We’re not typically ones to review SD cards, but the recent ProGrade Digital SDXC UHS-II deserves a bit of a feature due to addressing a concern I had while testing the Fujifilm X-H1 recently. For photographers, using the card isn’t really a problem in and of itself. In fact, it’s more or less flawless for photography. But the Fujifilm X-H1 is their most aggressive push towards getting into the world of video. It sports a 4K, 24p, 200MB/second video feature.
Luckily, the ProGrade Digital SDXC UHS-II writes at 200MB/second. So when tucked into the Fujifilm X-H1, it seemed a match made in heaven.
Editor’s Note: These cards read at 200MB/s. They write at 80MB/s
ProGrade Digital SDXC UHS-II Class 3 Specs
- Performance read speed of up to 200MB/second
- Professional-level capacities: 64GB, 128GB, 256GB
- Rigorous full card testing with serialized tracking of key components
and manufacturing data for the highest quality control
- Component-level testing down to individual memory chips for optimal quality
- 3-year warranty
The pricing grid got a little mashed up with other products in the copy too:
64GB is $54.99 USD
128GB is $94.99 USD
256GB is $189.99 USD
The ProGrade Digital SDXC UHS-II claims to be really, really durable. Over the phone, Vice President of Marketing Mark Lewis stated that they go through a lot of rigorous tests that other memory cards don’t really go through. I’ve been using the card for around a month and I admittedly haven’t taken it into the rain, put it in saltwater, fed it to a dog (KIDDING), or anything else like that. But Mark assures us they’re every bit as durable and more reliable than other options on the market.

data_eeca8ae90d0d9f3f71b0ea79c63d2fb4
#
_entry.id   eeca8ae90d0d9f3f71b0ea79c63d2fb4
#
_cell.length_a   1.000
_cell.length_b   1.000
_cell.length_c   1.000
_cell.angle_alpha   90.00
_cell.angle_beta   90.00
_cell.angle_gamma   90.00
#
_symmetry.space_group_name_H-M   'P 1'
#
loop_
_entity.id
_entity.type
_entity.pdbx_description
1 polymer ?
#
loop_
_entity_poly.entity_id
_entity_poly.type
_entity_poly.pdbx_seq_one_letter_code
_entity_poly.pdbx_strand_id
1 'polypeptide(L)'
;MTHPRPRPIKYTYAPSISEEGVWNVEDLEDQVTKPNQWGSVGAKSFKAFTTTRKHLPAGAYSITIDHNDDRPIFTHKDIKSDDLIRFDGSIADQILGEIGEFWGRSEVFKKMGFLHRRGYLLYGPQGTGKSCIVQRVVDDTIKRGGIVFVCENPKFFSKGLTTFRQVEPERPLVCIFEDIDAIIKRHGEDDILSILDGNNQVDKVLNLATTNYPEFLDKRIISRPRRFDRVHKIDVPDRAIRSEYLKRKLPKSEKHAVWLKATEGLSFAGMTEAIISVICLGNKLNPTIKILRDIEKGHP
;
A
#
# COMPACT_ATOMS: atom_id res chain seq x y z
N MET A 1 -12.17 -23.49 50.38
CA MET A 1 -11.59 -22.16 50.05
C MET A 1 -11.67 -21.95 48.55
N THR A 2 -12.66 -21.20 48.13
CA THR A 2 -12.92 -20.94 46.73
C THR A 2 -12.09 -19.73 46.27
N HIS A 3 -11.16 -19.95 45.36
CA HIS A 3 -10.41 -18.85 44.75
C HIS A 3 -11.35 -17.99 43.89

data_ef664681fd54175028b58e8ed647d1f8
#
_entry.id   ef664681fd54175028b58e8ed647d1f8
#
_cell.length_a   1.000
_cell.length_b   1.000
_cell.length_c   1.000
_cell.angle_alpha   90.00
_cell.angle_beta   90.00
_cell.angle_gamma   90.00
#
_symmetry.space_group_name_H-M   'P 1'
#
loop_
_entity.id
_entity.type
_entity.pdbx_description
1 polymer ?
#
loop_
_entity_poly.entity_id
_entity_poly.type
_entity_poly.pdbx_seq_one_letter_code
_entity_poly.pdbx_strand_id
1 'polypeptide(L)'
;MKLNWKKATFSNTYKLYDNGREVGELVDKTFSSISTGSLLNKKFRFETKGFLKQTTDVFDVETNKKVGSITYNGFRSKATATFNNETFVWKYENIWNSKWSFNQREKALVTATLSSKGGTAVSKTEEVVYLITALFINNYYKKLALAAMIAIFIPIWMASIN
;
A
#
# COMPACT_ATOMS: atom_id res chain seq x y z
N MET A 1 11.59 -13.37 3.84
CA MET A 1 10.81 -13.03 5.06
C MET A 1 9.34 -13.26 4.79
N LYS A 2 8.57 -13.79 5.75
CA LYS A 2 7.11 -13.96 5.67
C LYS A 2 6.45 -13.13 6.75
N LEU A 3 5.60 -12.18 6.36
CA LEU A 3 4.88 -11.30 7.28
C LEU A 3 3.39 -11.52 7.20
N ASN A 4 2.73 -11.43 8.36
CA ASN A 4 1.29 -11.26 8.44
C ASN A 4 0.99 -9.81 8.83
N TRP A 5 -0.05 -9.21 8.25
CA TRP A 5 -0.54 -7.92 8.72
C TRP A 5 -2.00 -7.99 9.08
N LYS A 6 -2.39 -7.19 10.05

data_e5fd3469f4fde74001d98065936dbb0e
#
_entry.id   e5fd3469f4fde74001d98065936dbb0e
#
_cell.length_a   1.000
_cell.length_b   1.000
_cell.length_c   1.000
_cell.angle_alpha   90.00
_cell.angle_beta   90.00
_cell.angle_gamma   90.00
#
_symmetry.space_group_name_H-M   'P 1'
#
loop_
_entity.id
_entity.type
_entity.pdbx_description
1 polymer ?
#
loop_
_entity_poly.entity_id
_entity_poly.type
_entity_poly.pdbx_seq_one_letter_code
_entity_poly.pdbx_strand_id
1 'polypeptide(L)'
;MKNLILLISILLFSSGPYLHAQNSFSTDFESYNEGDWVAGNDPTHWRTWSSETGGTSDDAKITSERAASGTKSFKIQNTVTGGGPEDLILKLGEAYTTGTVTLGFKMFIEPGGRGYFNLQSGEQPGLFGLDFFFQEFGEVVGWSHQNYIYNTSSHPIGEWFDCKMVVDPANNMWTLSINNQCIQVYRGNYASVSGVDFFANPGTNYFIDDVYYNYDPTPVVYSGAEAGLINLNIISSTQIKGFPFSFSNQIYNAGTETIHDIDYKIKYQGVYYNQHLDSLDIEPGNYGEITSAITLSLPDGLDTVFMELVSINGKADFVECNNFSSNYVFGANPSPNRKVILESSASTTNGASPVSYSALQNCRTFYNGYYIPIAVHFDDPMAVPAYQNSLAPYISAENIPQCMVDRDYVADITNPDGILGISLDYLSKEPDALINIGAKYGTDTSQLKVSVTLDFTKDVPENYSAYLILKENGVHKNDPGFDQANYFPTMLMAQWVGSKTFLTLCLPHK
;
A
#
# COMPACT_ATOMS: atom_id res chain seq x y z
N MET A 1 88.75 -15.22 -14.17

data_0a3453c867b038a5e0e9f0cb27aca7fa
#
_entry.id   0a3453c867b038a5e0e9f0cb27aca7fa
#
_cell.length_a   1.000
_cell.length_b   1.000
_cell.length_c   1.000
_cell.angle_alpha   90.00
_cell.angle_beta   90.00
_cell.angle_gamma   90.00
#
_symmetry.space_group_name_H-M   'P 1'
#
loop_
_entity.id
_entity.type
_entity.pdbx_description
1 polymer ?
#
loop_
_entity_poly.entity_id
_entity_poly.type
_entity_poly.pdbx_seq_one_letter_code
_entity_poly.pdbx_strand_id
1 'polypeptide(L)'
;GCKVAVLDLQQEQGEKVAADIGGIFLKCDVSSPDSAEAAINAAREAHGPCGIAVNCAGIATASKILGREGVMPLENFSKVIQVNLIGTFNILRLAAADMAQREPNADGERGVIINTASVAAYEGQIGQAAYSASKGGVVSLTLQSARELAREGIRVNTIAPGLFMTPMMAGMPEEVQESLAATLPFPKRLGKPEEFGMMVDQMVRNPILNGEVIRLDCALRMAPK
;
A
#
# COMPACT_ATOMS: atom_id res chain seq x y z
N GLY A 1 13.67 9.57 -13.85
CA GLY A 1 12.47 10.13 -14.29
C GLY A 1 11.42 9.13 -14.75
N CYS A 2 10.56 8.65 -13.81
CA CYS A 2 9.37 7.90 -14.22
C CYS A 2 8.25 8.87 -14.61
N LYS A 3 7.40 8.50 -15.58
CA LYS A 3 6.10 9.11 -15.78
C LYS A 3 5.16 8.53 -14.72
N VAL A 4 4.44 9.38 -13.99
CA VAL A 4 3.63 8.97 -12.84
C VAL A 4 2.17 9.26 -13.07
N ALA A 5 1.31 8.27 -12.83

Ease of Use
My biggest test with the ProGrade Digital SDXC UHS-II came with using the Fujifilm X-H1. During my testing I’ve shot a whole lot of video at 4k, 24p, and 200MB/second. When I’d stop the recording, the little light that indicates that the information is being written to the card kept telling me that it was pretty much done after a second. That’s impressive: with a number of other cards, I don’t necessarily get the same reliability or speed.
When it comes to recording video, this is absolutely fantastic. If you’re a photographer, you’ll pretty much just be limited by the camera’s buffer. At one point, I was shooting RAW+JPEG at the max FPS, and it needed a while to clear up. But it worked out just fine and after about seven seconds or so, the writing card light had completely turned off. So again, I can’t really complain here.
If you’re a photographer who occasionally shoots video (and many of you are) then consider the new ProGrade Digital SDXC UHS-II. They’re very reliable, and that’s all I want. With that said though, if you need this level of reliability, then go for these. If you don’t, then don’t spring for them. Not everyone shoots their camera machine gun style or needs that much write capacity.
The cards are available for purchase over on Amazon.